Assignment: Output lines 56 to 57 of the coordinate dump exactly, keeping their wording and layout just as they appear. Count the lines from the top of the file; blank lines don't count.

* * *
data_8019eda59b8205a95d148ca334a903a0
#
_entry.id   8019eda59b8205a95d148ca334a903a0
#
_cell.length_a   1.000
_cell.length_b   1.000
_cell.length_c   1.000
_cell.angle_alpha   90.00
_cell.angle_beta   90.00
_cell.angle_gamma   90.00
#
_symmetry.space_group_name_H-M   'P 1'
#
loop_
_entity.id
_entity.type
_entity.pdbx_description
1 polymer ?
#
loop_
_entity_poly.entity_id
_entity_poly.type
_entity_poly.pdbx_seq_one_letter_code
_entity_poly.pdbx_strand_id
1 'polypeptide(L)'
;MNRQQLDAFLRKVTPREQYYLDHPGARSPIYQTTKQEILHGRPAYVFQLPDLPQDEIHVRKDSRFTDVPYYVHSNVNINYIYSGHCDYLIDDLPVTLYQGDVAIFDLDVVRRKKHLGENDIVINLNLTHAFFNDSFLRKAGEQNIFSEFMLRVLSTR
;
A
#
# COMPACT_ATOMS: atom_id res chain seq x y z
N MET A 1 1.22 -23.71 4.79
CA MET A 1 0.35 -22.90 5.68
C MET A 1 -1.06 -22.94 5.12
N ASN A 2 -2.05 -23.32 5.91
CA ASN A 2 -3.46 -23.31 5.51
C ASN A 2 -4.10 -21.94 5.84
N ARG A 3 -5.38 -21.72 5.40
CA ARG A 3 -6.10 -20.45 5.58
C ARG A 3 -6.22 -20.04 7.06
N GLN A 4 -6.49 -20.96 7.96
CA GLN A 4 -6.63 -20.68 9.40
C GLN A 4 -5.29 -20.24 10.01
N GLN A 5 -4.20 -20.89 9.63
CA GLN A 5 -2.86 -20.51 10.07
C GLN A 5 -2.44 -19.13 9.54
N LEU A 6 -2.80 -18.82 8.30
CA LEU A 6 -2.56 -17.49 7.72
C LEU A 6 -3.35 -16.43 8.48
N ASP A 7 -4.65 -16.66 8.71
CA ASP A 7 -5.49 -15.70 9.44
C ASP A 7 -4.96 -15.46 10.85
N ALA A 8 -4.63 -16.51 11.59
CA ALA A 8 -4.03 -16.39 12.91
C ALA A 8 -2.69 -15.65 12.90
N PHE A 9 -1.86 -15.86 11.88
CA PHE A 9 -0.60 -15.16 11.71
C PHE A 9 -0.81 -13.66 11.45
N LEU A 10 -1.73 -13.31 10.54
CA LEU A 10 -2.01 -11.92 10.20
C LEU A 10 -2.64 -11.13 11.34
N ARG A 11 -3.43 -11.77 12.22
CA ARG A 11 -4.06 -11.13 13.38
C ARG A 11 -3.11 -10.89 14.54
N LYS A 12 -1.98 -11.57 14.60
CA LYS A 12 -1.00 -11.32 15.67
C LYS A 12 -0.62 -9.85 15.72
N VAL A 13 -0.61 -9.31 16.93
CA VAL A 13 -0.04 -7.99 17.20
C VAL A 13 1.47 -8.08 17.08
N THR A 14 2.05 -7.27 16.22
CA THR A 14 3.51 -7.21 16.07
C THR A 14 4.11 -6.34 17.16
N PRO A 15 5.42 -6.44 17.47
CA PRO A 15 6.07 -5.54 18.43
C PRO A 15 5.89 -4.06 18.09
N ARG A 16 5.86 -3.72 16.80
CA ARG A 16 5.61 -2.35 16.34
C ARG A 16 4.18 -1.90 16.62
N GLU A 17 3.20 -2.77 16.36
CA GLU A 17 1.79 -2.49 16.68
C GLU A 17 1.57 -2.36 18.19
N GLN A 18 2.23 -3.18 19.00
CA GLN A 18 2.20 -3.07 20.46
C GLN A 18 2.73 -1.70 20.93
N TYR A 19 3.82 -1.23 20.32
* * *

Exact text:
CA PHE A 9 -0.60 -15.16 11.71
C PHE A 9 -0.81 -13.66 11.45